If you've ever written a lineup card for a baseball or softball team, this article is for you. This is designed to help you not only put your lineup together as a coach but also help parents discover what position is best suited for their child. Everyone wants their son or daughter to be the shortstop, but the fact of the matter is their skill set makes them a perfect fit somewhere else. Find where your player will flourish not just the most popular position. And as a coach, find out where to use players to maximize their individual skill sets.
As stated above, everyone wants to pitch and play shortstop. However, playing these positions can expose a certain player’s weaknesses while playing a different position, say centerfield, may highlight the same players strength such as their speed. Just because shortstop is the most popular position doesn’t mean everyone can play it. Different skill sets are needed for different positions.
Throughout this article, I will explain, position by position, what is required to play the said position. This article is designed for the little league coach, parent, player. Not that a high school or middle school parent couldn’t benefit from reading and understanding this article, there are just certain skills mentioned that are designed specifically for the little league age bracket.
Such as the importance of the catcher being the best at actually catching the ball. Or the fact that in Little League the first baseman doesn’t need to be left-handed whereas they get older it is more beneficial (holding runners, turning double plays, etc..). This article is designed for coaches that want to maximize their team's skills while hiding their weaknesses and the parent attempting to find the right fit for their son/daughter.
What better place to start than behind the plate. As they get older the catcher becomes more and more important, and as they reach the kid's pitch age the one skill that a catcher must have is a little self-explanatory. They must be able to CATCH the ball. Shocking, I know. But seriously, as kids are trying to learn how to pitch, the catcher is most valuable in making that transition.
Without a reliable catcher, the pace of the game is atrocious and you have almost no chance for the pitcher to be confident throwing their best stuff. With that being said, the catcher has to be the best on the team at receiving the ball. The arm strength, ability to block, and leadership qualities can come later if the player can’t consistently catch the ball and get it back to the pitcher, none of those other qualities matter.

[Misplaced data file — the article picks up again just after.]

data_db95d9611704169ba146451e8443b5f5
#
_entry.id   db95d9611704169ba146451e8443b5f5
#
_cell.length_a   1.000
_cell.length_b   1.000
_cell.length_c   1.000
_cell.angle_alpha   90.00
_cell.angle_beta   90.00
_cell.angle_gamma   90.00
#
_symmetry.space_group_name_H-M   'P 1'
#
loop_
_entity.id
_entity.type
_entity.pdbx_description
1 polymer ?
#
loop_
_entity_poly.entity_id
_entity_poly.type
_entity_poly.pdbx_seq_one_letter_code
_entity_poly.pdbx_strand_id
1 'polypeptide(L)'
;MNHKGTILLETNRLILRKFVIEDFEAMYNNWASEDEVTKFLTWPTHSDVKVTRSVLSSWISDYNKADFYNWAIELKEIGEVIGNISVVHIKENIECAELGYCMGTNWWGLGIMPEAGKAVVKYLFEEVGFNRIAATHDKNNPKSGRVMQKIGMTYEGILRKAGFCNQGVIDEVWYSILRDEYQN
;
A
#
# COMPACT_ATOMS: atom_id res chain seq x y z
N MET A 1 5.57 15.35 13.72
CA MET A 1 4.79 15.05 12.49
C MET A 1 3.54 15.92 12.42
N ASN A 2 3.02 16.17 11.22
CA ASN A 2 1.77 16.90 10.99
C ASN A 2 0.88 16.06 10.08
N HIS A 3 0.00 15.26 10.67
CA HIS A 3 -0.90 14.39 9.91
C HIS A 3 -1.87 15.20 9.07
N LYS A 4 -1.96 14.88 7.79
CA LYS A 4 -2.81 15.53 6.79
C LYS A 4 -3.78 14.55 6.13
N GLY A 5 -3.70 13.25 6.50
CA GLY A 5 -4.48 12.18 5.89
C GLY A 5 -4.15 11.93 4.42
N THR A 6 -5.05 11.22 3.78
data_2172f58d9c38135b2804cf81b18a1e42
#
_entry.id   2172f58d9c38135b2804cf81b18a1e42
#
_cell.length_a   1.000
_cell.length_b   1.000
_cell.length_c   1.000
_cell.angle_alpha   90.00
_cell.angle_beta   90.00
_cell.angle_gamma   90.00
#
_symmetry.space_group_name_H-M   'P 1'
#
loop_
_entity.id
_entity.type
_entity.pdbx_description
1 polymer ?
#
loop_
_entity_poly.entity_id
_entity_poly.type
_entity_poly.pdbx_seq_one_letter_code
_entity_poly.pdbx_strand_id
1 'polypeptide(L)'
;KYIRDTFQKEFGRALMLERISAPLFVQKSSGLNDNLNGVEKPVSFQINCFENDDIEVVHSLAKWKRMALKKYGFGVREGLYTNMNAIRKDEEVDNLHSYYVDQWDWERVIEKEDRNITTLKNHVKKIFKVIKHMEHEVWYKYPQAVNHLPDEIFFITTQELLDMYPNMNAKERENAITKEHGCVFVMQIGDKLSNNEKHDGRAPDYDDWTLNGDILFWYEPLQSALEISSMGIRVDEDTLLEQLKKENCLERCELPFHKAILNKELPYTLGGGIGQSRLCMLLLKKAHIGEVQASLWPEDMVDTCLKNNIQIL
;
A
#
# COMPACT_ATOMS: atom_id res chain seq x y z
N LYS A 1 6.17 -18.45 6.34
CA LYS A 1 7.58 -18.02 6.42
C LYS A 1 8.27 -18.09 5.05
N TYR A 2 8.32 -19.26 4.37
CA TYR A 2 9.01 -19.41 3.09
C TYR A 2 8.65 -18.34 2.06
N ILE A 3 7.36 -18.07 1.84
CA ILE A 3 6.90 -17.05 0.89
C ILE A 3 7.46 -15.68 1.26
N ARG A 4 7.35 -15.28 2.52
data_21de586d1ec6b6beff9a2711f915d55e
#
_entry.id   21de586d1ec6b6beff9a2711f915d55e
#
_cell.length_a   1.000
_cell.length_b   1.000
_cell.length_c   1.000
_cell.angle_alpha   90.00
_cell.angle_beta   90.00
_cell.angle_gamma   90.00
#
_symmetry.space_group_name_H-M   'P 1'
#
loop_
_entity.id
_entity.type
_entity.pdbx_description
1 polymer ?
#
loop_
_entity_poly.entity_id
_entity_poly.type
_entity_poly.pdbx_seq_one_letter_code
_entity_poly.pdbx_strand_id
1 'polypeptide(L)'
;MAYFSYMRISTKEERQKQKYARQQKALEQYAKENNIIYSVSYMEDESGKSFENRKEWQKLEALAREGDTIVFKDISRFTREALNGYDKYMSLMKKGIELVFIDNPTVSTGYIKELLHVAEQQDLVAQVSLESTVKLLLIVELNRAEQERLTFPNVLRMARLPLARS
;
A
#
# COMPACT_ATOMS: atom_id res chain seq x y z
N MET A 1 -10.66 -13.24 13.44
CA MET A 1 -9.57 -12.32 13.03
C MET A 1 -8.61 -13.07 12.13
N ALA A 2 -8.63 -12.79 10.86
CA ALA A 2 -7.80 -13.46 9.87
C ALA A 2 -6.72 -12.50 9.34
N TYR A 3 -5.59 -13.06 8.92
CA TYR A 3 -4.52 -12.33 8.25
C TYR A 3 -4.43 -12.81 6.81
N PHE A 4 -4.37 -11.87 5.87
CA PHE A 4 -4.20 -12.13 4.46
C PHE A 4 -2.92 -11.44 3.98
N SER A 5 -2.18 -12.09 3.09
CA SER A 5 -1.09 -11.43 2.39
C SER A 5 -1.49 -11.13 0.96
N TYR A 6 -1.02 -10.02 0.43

Now we make our way down the first base line and cover exactly what is needed out of a little league first baseman. As stated before, it is extremely beneficial for the first basemen to be left-handed at an older age. However, at this young age, there are bigger things to worry about. Besides the catcher, the first basemen will be completing the majority of the team's outs. Therefore, this must be your next best catcher of the ball.
With the majority of outs being determined by the first baseman's ability to catch the ball to secure the out, it is an absolute necessity for them to be a reliable target for infielders. After that required skill is out of the way, now you can look at some skills that aren’t a must but create some advantages for your first baseman. Tall is one advantage that many of your infielders will thank you for. The most reach and bigger target the first baseman can be, the better. So if you have found the big kid on the team that can reliably catch the ball, you’ve found your first baseman.
The idea behind this article is to show coaches how to maximize their team’s skills as well as teach parents where their child may be most effective. In doing so there will be positions that you can improve your team by placing players in certain positions that hide their weaknesses. Second base is the first position we visit that you can do this. Second base is the easiest position on the infield. The player must be reliable fielding ground balls but does not have to be perfect as they are able to misplay ground balls and still have enough time, with the short throw, to complete the majority of outs.
Speaking of the short throw, the player isn’t required to have a strong arm. So as a coach you are able to take a smaller, weaker armed infielder and have them shine at second base. And as a parent, your child may be fast enough and a good enough fielder to play shortstop, but playing that position may expose their arm. Therefore, that player would flourish at second base while being exposed at shortstop, making them more valuable currently and on future teams, as a second baseman. Don’t take it as a demotion for your child, take it as the coach maximizing your son/daughters skill set.